Some articles on neighborhood, neighborhoods:
... Many of the neighborhood children walk or ride bikes to school and the neighborhood is characterized by a very strong family-oriented environment ... Many of the neighborhood teenagers attend local or northern private schools or the International Baccalaureate at one of two "magnet" high schools ... Many residents of the neighborhood own a Huckins Yacht, ranging in size from 35 feet to almost 100 feet ...
... Seward neighborhood Phillips neighborhood Ventura Village neighborhood. ...
... There are many neighborhoods that are located along the 33 miles of Red Mountain, that stretches from Sparks Gap on the southwest to Trussville in the northeast ... one of Birmingham's most prominent neighborhoods ... school for its arts and science programs, is located in the neighborhood, as well as Saint Rose Academy, a Catholic parochial school run by Dominican sisters ...
... Louis is a neighborhood just north and very slightly west of the downtown area of St ... The neighborhood now known as Old North St ... After many generations as a very densely populated neighborhood, Old North St ...
More definitions of "neighborhood":
- (noun): People living near one another.
Example: "It is a friendly neighborhood"; "my neighborhood voted for Bush"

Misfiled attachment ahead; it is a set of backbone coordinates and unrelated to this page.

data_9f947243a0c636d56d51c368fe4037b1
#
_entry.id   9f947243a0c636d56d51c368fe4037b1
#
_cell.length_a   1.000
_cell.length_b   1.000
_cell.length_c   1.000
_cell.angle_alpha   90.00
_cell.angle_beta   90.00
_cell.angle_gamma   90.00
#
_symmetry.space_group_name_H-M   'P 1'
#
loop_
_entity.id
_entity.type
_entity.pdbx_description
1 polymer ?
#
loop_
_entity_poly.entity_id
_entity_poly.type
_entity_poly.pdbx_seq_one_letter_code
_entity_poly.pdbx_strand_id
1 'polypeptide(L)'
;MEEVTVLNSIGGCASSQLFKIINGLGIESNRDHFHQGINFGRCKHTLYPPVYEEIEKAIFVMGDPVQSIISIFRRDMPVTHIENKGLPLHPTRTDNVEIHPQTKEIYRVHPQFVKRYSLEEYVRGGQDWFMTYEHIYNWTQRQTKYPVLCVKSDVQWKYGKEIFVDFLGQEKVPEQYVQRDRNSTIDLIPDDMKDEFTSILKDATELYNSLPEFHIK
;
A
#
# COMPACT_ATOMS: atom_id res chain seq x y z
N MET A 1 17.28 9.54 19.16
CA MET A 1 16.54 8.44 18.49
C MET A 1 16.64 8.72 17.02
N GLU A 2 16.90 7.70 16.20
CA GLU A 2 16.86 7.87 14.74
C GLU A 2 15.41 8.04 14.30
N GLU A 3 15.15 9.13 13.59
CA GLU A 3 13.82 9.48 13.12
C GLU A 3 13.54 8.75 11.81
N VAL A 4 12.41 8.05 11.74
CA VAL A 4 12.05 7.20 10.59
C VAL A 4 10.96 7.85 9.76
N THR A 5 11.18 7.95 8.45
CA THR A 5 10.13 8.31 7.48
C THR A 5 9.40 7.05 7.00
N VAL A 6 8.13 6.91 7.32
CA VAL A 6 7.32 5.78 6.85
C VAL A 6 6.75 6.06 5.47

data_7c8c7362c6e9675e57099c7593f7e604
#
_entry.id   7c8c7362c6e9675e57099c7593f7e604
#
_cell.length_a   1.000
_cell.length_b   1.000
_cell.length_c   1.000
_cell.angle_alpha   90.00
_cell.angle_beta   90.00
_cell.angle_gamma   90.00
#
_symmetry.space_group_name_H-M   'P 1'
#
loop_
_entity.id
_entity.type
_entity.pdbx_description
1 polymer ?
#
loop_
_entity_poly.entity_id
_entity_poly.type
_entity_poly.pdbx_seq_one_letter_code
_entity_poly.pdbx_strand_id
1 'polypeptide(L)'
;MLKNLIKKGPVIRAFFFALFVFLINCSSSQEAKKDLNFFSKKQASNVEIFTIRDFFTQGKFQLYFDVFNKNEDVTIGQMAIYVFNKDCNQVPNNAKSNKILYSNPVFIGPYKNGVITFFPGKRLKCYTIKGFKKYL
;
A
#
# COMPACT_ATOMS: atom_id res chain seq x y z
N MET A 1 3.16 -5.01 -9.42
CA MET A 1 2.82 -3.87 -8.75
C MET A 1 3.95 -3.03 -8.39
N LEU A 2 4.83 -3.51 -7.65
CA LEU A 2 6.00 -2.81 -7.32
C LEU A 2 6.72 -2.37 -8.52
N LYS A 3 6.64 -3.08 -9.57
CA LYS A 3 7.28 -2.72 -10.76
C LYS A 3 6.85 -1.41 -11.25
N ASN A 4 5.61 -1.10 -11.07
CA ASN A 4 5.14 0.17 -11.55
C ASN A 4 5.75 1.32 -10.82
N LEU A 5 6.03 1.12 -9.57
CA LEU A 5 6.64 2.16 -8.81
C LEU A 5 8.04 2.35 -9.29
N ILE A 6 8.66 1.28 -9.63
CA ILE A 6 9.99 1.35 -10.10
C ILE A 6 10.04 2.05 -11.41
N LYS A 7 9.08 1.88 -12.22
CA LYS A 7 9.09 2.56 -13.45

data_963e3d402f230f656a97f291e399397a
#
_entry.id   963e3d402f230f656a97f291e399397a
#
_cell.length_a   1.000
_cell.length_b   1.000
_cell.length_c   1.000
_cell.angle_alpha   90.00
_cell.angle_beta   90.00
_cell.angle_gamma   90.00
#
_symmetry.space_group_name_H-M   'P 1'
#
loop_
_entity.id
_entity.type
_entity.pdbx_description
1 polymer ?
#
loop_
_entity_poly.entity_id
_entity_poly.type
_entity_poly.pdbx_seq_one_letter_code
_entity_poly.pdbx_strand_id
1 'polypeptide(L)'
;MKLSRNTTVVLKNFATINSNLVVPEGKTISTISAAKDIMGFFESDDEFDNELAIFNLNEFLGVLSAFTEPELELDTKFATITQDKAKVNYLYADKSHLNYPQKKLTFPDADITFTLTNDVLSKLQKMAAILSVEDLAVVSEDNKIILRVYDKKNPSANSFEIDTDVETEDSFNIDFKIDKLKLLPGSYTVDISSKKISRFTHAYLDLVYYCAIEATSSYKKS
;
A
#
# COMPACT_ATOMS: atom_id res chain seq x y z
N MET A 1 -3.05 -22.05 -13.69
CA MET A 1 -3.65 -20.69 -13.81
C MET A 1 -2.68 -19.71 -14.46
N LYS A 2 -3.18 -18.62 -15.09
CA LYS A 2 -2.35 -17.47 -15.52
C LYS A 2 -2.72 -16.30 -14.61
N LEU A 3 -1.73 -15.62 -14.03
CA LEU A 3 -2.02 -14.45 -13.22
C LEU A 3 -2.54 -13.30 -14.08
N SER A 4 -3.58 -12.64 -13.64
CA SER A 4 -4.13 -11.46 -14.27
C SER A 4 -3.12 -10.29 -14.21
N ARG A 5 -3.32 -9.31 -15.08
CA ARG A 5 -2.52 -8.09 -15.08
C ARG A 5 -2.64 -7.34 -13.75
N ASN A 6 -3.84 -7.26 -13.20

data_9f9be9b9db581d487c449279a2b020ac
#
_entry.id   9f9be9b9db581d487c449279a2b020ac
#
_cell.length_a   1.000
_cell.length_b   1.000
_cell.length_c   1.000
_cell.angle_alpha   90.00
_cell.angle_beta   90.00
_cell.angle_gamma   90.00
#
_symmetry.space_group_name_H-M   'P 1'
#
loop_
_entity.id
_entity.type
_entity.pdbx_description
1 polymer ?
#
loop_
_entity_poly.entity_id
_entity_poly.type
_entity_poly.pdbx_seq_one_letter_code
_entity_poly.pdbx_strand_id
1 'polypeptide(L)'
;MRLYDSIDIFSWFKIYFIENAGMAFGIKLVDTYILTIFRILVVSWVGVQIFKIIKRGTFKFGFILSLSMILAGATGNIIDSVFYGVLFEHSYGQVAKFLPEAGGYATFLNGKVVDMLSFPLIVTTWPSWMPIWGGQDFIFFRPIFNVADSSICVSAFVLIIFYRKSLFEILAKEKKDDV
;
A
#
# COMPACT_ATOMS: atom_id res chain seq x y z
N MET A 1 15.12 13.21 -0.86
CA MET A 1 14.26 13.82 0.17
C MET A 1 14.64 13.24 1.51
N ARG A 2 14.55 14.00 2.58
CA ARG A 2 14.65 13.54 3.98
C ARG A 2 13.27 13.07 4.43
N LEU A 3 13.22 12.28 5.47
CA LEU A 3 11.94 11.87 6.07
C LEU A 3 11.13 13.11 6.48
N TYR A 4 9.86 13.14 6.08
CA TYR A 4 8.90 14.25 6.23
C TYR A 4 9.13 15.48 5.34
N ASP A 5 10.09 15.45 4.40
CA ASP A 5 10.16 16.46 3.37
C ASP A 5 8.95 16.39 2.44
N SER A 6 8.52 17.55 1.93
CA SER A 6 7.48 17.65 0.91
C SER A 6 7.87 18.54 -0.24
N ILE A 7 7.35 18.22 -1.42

Famous quotes containing the word neighborhood:
“The style, the house and grounds, and entertainment pass for nothing with me. I called on the king, but he made me wait in his hall, and conducted like a man incapacitated for hospitality. There was a man in my neighborhood who lived in a hollow tree. His manners were truly regal. I should have done better had I called on him.”
—Henry David Thoreau (18171862)
“Such poverty as we have today in all our great cities degrades the poor, and infects with its degradation the whole neighborhood in which they live. And whatever can degrade a neighborhood can degrade a country and a continent and finally the whole civilized world, which is only a large neighborhood.”
—George Bernard Shaw (18561950)
“Almost everybody in the neighborhood had troubles, frankly localized and specified; but only the chosen had complications. To have them was in itself a distinction, though it was also, in most cases, a death warrant. People struggled on for years with troubles, but they almost always succumbed to complications.”
—Edith Wharton (18621937)